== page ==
USCIS issues a new NTA policy guidance
U.S. Citizenship and Immigration Services, or USCIS, published a new policy guidance on June 28, 2018, regarding the issuance of Form I-862, Notice to Appear. A Notice to Appear, or NTA, is a document issued to a foreign national by Immigration and Customs Enforcement, or ICE, when the agency has determined that the individual is removable. NTA orders the person to appear before an immigration judge on a given date and to undergo the removal proceedings in court. Until now, USCIS rarely issued NTAs, even after denying immigration benefits. Now, per this new policy guidance, USCIS will begin issuing NTAs on its own initiative without consulting ICE. As a result, we expect that many more foreign nationals will be placed in removal proceedings after their applications or petitions filed with USCIS are denied. The new policy provides the following instances in which USCIS can issue a NTA:
- Cases in which fraud or misrepresentation is substantiated, and/or where an applicant abused any program related to the receipt of public benefits.
- Criminal cases in which an applicant is convicted of or charged with a criminal offense, or has committed acts that are chargeable as a criminal offense, even if the criminal conduct was not the basis for the denial or the ground of removability.
- Cases in which USCIS denies a Form N-400, Application for Naturalization, on good moral character grounds because of a criminal offense.
- Cases in which, upon the denial of an application or petition, an applicant is unlawfully present in the United States.
What is the impact of this new NTA policy on religious workers?
Previously, if petitions or applications filed with USCIS were denied and religious workers were no longer in valid R-1 status, they would simply leave the United States and either remain abroad or obtain a new visa to re-enter the United States. However, if USCIS issues a NTA after an application or petition was denied because a foreign national is unlawful present, he or she must remain in the United States and undergo removal proceedings in court, however long that maybe. The foreign national may continue to accrue unlawful presence while waiting for the court date and may not be eligible for work authorization during this period. If the foreign national is served with a NTA, but departs the United States, and fails to appear in court, he or she will be faced with a five-year bar on reentry to the United States. The best option at this stage will be negotiating voluntary departure with the DHS attorney, which means that the foreign national forgoes the right to fight the charges and leaves the U.S. voluntarily.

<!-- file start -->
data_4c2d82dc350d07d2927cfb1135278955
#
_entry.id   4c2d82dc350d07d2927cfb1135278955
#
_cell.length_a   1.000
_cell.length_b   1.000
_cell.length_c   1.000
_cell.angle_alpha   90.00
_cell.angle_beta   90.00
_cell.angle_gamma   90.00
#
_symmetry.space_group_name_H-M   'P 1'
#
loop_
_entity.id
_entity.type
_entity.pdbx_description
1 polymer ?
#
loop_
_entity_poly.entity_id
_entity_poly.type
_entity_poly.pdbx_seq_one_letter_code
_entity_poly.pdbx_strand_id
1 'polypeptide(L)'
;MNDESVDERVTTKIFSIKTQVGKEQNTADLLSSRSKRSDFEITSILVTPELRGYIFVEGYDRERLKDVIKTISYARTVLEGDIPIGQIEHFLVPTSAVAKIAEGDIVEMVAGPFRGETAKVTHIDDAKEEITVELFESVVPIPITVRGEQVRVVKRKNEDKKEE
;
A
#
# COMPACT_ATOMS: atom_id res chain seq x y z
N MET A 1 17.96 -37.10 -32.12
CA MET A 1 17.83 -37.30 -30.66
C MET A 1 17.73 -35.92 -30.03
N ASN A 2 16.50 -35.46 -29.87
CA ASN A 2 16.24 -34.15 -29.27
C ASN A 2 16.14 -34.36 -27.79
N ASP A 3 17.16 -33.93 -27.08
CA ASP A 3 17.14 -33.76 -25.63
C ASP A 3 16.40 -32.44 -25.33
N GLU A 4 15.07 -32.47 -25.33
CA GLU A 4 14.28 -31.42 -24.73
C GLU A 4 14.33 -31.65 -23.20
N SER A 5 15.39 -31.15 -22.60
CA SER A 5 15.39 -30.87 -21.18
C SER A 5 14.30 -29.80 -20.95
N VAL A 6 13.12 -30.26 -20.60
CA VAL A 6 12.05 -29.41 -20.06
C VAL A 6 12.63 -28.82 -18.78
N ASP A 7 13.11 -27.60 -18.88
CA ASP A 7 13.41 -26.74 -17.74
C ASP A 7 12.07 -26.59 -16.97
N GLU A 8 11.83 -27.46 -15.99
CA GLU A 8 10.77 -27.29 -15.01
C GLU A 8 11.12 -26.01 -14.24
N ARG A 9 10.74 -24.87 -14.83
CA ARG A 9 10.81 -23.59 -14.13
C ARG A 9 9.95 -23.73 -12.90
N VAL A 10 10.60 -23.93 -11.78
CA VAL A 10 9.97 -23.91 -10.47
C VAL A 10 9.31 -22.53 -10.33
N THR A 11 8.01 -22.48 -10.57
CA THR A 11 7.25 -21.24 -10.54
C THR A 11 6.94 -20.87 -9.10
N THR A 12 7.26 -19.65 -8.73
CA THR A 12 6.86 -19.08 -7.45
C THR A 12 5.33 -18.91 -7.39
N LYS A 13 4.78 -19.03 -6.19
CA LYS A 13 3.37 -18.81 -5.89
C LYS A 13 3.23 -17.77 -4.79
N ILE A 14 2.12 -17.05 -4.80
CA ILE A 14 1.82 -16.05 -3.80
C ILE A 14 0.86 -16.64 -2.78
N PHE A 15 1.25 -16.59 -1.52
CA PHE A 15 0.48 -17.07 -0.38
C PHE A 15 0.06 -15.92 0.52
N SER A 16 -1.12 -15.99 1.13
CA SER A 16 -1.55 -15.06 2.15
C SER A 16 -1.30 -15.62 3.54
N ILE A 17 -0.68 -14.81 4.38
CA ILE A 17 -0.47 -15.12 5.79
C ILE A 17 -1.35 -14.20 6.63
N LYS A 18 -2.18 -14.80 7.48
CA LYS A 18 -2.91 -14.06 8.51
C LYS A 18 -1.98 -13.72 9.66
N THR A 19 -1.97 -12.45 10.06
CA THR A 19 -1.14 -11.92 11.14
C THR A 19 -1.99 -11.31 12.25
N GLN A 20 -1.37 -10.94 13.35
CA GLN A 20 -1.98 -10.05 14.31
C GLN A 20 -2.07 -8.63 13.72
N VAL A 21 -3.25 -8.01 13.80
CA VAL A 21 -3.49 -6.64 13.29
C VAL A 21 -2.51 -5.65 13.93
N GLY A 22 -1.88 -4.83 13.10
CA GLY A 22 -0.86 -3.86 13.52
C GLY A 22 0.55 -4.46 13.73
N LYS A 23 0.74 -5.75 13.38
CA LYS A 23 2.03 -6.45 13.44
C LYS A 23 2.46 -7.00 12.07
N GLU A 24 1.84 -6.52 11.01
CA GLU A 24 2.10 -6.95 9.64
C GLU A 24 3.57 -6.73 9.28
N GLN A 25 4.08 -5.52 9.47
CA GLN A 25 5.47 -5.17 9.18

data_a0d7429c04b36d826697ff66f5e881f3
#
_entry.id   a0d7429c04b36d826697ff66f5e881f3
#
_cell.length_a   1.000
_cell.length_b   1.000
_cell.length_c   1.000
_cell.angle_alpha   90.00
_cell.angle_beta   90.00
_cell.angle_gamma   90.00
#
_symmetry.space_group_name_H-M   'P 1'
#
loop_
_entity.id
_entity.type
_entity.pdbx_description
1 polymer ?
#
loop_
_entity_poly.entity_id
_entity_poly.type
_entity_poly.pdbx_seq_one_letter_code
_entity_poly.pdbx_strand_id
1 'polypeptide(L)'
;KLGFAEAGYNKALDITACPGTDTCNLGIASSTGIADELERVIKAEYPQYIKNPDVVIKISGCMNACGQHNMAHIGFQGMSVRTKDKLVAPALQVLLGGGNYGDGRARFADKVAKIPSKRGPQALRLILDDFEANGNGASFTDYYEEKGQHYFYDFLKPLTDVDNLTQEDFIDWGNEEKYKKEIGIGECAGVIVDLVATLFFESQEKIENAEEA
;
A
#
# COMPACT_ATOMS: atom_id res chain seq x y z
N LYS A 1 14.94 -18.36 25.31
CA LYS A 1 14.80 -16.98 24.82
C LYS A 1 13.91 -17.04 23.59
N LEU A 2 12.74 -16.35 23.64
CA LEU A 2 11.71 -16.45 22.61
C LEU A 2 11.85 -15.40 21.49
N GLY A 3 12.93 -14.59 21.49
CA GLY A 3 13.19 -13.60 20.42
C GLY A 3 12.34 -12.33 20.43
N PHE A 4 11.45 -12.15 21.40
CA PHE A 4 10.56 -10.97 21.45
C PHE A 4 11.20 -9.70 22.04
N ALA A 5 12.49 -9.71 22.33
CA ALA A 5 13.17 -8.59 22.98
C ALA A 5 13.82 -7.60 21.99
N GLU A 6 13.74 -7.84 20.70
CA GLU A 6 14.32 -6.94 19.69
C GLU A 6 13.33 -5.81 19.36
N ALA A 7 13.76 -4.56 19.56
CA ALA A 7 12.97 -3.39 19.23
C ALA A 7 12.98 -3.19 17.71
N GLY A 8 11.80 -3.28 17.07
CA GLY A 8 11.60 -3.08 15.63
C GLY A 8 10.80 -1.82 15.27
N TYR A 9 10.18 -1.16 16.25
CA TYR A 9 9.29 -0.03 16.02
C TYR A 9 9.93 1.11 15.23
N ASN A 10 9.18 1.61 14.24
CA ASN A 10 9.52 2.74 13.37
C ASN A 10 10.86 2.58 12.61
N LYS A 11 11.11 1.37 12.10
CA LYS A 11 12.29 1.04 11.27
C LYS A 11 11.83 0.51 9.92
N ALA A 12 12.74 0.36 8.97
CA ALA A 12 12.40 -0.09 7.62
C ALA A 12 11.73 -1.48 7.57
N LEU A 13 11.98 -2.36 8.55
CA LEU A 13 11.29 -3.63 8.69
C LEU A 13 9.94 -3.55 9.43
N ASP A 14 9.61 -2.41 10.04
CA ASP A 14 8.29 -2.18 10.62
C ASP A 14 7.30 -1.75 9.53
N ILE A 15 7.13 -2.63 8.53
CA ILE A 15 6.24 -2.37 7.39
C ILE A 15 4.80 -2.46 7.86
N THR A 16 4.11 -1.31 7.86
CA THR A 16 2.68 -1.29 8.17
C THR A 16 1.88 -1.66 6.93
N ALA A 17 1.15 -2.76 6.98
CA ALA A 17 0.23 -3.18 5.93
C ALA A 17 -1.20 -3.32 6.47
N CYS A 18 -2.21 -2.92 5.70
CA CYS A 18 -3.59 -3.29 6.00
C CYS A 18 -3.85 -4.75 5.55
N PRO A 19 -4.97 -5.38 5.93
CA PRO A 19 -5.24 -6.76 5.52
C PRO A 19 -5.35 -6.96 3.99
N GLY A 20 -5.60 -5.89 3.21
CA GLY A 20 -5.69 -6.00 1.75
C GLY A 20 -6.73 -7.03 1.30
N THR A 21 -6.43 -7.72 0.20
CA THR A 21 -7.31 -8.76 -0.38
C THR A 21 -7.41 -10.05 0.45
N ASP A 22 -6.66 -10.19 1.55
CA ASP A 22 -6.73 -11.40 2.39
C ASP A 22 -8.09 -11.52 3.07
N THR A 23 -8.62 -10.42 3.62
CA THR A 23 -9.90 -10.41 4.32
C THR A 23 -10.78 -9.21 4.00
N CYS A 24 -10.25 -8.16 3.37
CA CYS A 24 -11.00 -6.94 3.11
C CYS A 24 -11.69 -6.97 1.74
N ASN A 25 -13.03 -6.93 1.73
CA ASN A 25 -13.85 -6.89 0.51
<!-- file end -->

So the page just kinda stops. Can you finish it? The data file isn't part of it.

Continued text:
Practice Tips in light of this new NTA policy
Based on this new policy guidance, it is highly advisable that extension petitions are filed at the earliest possible date, six months in advance of the status expiration date. Eligible employers are highly encouraged to process the extension petitions via premium processing so that foreign nationals can obtain USCIS adjudication within 15 days of filing, instead waiting for several months. It is also important that religious organizations and foreign nationals comply with all aspects of immigration regulations and always consult with attorneys before making changes in employment or making travel arrangements in order to avoid being denied an immigration benefit. Lastly, foreign nationals must make sure that any negative issues in their own personal immigration history, as well as any criminal offense or conduct be fully disclosed to the attorney before filing for any immigration benefit with USCIS. Denial of an immigration benefit will now carry much more dire consequences than in the past based on this new policy.
As of July 30, 2018, the implementation of this policy has been postponed and no details have been provided as to when the policy ultimately goes into effect.